Sunday, December 30, 2012

Lalla Essaydi: Revisions

Where: National Museum of African Art

When: through February 24, 2013

For this exhibit, we leave behind the world of sub-Saharan Africa and journey to North Africa, specifically to the world of Lalla Essaydi, a Moroccan-born woman who lived in Saudi Arabia before moving to France and eventually to the United States.  The world in which she lived prior to her time in the West was the world of the harem, where opportunities for women were, and continue to be, non-existent.  Her art depicts the limits placed on women - how they are treated as objects and made to "blend in" with the surroundings.  She has said that her art would not be possible without considerable distance from her homeland, and one cannot doubt that this is the case.

Essaydi has achieved considerable international acclaim as a photographer, but is also an accomplished painter and creator of multi-media installations.  All of these are on display here in her first solo exhibition.  Yet again, the Smithsonian has provided me, and all who visit its museums, with the opportunity to see things not on public display before.

In her "Harem" series of photographs (one of which is pictured above), we see one or more women wearing garments that exactly match the painting on the walls.  They are barely distinguishable from their background.  Obviously, this is meant to show how marginalized the women in these situations are, but I was also reminded of a chameleon, a creature who can blend in to escape its predators.  Do the women hide their true natures from their masters, to preserve some sense of themselves as human beings?

Another series of photographs is the "Three Silences of Molinos."  Based on a poem by Longfellow, which extols the virtue of the silence of thought, the silence of speech and the silence of desire, Essaydi compares this idea to the way in which women are treated in her homeland.  I was reminded of sitting in yoga class, being told to quiet my mind.  In this context, there's nothing wrong with not thinking about the day-to-day worries of life in order to focus on the breath, but when you're never allowed to have your own thoughts or opinions on any matter, you can see how stifling this would become.  Women are treated as property and their ideas, their wants, are accorded no value.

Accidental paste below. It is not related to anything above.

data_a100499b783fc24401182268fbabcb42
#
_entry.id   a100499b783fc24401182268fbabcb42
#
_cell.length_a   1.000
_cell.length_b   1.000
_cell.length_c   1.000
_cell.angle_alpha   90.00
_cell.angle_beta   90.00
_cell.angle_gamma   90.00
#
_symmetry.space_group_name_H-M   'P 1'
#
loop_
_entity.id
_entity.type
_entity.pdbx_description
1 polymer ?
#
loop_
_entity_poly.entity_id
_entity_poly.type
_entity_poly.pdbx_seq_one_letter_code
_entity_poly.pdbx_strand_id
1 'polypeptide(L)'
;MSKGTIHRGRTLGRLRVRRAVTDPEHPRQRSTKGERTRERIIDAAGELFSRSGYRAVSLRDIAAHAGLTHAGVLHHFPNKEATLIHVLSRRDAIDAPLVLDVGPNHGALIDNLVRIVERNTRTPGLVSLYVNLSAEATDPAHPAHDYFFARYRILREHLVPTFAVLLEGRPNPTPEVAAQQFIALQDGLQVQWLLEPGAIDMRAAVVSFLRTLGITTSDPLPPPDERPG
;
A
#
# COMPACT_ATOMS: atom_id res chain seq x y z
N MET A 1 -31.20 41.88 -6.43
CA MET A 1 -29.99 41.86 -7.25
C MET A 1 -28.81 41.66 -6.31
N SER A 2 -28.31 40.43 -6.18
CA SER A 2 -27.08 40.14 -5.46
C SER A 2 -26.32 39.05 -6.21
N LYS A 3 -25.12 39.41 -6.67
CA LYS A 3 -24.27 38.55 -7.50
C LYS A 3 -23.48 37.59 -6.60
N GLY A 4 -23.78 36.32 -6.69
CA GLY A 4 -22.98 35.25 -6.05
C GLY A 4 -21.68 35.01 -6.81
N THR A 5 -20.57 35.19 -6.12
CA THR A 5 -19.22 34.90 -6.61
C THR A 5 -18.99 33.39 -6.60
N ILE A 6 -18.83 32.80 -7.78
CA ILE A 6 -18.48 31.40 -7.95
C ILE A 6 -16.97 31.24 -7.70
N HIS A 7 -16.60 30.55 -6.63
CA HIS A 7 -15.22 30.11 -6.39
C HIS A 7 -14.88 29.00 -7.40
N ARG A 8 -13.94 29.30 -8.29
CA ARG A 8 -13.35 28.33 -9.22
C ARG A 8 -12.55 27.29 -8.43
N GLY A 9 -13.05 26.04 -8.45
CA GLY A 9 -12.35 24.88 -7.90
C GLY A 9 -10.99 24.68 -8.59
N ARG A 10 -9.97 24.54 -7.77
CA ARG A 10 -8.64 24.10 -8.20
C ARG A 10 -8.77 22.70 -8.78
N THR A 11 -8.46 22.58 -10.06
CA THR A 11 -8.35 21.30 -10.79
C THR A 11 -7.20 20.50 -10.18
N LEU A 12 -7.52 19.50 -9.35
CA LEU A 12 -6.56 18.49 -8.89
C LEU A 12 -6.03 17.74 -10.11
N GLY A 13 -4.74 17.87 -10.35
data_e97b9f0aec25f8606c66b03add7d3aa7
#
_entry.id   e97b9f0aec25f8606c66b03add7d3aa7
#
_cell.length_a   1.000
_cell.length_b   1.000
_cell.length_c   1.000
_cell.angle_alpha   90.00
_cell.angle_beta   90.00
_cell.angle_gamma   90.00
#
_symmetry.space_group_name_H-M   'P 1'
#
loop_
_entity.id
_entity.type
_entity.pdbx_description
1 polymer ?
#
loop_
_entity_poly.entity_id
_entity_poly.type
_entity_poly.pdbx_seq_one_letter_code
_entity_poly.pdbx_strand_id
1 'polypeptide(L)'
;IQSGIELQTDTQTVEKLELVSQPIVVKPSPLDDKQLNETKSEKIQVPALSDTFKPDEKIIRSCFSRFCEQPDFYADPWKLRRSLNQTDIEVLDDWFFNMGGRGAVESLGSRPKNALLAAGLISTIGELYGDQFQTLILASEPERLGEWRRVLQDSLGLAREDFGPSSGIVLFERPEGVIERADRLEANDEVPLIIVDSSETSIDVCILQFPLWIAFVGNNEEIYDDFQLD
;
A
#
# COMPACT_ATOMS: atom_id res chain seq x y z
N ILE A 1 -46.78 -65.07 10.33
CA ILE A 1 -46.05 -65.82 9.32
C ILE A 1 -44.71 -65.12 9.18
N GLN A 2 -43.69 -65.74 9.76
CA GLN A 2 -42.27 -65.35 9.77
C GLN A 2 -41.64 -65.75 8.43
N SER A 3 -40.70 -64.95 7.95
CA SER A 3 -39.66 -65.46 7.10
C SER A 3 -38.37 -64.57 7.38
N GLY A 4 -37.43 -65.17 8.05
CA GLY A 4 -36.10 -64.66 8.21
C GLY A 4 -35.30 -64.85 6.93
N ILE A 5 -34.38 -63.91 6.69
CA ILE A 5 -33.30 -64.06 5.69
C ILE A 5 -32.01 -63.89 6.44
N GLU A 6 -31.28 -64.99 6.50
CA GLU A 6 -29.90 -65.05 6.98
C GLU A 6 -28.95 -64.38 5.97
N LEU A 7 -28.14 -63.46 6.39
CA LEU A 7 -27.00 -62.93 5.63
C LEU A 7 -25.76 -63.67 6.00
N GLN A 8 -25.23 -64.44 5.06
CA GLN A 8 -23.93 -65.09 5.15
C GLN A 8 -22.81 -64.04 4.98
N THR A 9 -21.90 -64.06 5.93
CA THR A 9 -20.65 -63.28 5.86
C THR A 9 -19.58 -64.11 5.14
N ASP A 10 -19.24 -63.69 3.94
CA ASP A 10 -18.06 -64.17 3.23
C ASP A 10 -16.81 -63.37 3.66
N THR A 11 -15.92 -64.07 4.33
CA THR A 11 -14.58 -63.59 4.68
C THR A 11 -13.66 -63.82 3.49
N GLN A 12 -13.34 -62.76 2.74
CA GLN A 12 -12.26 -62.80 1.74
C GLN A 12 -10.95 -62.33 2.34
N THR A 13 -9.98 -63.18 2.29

In many of Essaydi's photographs, the women have writing on their skin and on their garments.  This is an act of defiance, as women are not allowed to learn calligraphy.  This is a way to demonstrate that women can and will learn and use their intellects to create art and to speak out.

Essaydi not only depicts the suffering of women in her homeland, she also shows the views of Europeans towards the Middle East, not unlike the work of Jananne al-Ani.  Essaydi takes well-known European paintings and reworks them into photographs, featuring "exotic" North African women.  One of her works, a photograph showing another side of "La Grande Odalisque" by Ingres, hangs in the Louvre.

The multi-media installation is called "Embodiment."   It consists of hanging fabrics with her photographs silk-screened on them, and a video showing several small children playing.  This piece is Essaydi's way of dealing with her childhood memories of life in the Middle East.  For all of us, adulthood takes us to another country than that we inhabited as as child, but for her this is more true than for most of us.

The final room of the show focuses on her paintings.  They are reworkings of Orientalist paintings - similar to the earlier set of photographs.  She overturns the idea of the exotic and desirable North African woman who exists only to please men.  Like al-Ani, she makes you consider your assumptions about the Middle East and those who live there.

Verdict:  It's actually hard to look at Essaydi's photographs, knowing that the lives she depicts are real, but the exhibit is excellent and well worth a look.  

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